Saturday, July 2, 2016

Emma Watson: "I'm 25 now and kissing somebody else shouldn't be risqué or horrifying"

[Gallery] [Version française]


Credit Emma Watson Updates for use of the transcript.

Here in a suite in the Corinthia Hotel in central London is Emma Watson; wearing a black Alexander McQueen dress with a whiff of S&M about the belt, she is here to discuss her latest project, a true-life thriller set in a cult in Chile during the Pinochet dictatorship. It shouts "serious cinema", another step in the carefully curated career of the girl known to the world for ever as Hermione Granger in the Harry Potter films. There are absolutely no owls in this cast.

Watson is now a woman of many parts - a UN goodwill ambassador, a founder of the equality campaign HeForShe and a feminist book club, and a model for Burberry and Lancôme. She has recently been inducted into the Oscar voting academy, and has also been rock-solid in her support for the black actress who is playing the grown-up Hermione on the West End stage in Harry Potter and the Cursed Child. "Can't wait to see Noma Dumezweni as Hermione on stage this year. #harrypotterandthecursedchild #2016," she tweeted, with a shower of heart emoticons.

As an actress, she has been on the big screen for 15 years, yet she is only 25. I realise that I have interviewed her three times, watching her grown up in public from a fuzzy-edged teenager to a sleek, sophisticated cog in the movie-making machine.

I first spoke to her with Daniel Radcliffe and Rupert Grint at Leavesden studios for Harry Potter and the Prisoner of Azkaban. Watson was 14, scruffy, jokey and direct, and talked about how much she likes Crookshanks, her stage cat. Later I met her at 19 on the set of the final Potter film, when all she wanted to discuss was English literature before she headed off to Brown University in America. Today the topic is Colonia Dignidad, a closed cult run by a Nazi German evangelist, which helped with the detention and torture of victims of the Chilean dictator Augusto Pinochet. In the film The Colony, set in 1973, Watson plays Lena, and air stewardess who goes undercover to join the cult and find her German boyfriend Daniel (Daniel Brühl, actor if Rush and Inglorious Basterds), who has been kidnapped.

Watson's previous post-Potter films, such as My Week With Marilyn, The Perks of Being a Wallflower and The Bling Ring, were decidedly lighter in tone - or sillier when we include Noah and the comedy This is the End. "We're definitely far from rom-com territory with The Colony - not that there's anything wrong with rom-coms," she says. "But it's pretty dark material. It was a really interesting paradigm switch - the fact that I got to play a girl who rescues a boy.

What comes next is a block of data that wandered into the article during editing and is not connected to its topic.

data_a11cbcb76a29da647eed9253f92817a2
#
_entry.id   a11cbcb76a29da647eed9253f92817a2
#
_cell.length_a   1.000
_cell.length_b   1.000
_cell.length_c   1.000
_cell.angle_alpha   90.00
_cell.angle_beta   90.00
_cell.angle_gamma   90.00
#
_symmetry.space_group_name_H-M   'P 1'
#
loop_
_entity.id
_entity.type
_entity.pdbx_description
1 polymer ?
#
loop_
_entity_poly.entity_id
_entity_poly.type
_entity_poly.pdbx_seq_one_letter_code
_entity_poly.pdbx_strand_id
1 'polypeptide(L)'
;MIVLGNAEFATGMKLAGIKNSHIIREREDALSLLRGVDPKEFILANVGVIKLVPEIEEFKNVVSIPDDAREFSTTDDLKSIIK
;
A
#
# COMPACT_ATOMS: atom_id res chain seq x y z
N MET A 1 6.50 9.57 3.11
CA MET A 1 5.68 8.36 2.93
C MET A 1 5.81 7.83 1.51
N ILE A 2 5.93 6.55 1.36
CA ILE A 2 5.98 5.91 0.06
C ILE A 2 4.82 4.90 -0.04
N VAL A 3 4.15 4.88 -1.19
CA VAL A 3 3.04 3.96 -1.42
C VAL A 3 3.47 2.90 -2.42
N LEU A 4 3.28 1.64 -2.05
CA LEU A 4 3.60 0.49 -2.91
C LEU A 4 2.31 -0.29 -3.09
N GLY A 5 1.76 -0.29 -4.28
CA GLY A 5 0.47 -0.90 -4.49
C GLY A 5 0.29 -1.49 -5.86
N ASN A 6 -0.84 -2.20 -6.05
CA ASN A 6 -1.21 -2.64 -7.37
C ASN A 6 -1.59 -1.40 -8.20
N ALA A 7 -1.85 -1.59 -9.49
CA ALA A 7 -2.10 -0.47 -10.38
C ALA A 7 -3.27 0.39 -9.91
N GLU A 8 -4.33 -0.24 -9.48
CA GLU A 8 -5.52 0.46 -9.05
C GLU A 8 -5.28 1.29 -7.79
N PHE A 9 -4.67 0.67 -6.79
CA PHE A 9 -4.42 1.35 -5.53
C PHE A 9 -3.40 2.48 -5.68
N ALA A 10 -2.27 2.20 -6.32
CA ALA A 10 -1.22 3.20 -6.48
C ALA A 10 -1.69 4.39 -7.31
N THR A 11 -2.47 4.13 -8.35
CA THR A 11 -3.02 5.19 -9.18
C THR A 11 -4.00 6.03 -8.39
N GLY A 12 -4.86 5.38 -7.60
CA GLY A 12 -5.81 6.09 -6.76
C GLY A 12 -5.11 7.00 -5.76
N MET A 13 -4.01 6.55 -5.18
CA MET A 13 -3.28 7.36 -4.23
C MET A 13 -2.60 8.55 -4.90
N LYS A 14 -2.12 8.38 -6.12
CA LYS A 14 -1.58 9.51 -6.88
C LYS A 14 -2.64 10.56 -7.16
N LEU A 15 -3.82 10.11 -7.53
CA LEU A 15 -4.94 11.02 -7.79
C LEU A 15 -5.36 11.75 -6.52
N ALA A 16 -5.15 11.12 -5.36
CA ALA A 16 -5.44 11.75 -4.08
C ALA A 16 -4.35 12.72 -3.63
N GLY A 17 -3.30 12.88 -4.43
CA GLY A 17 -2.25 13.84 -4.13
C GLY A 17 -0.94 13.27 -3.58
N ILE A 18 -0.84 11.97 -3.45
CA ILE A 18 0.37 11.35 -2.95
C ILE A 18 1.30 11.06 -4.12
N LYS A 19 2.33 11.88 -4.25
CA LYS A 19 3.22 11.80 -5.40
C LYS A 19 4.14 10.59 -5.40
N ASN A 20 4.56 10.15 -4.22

I hadn't been offered anything like that. It was nice, and about a piece of history I knew nothing about and was fascinated by," Watson adds. "I love Daniel Brühl. I think his performances are brilliant. I really wanted to work with him. The director [Florian Gallenberger] really seemed to care about the material, her spent five years researching and got to know members of the colony who were still alive, so there was a kind of integrity there which was really important to me." The subject is decidedly heavy, but Watson gives the impression still of lightness, with her high voice, pixie face and constant hand gestures. Although she can rock the red carpet when required, this is less screen siren and more eager student.

You can see how careful Watson has become aware that her tiniest opinion or slip can be magnified a millionfold on social media by the generation who grew up adoring her as a smart, swotty, feisty role model at Hogwarts.

Take the trailer for The Colony, released a few days before our interview, and made much of online in the Daily Mail's "sidebar of shame". "Emma Watson indulges in passionate display with Daniel Brühl as they roll around on the bed in new trailer for dark thriller," was the headline for this Pinochet movie. In fact, Watson gives a powerful, brave performance as an ordinary woman forced to commit extraordinary acts of sacrifice. "Steamy!" continued that paper. "How far she's come since her younger days as she puts on a magnificent display in the teaser." There's a nasty schoolgirl-gets-naked tone to it all.

I ask Watson is she's seen the piece, and say how annoying I found it. "Yes, three and half seconds of nude pictures which were not particularly risqué," she says, frowning. "It's deeply irritating" Then she pulls back, perhaps imagining the quote as a headline. "Well. Hang on. Actually no. Let me retract that. I think I used to find it more irritating than I find it now. I used to put a lot more value and a lot more weight on these things but I don't know if it's time or experience or just having been in there long enough, but it does irritate me. Silliness is all it is. You have to accept that there will always be a certain portion of the media who will want to sensationalise and pigeonhole me in a certain way."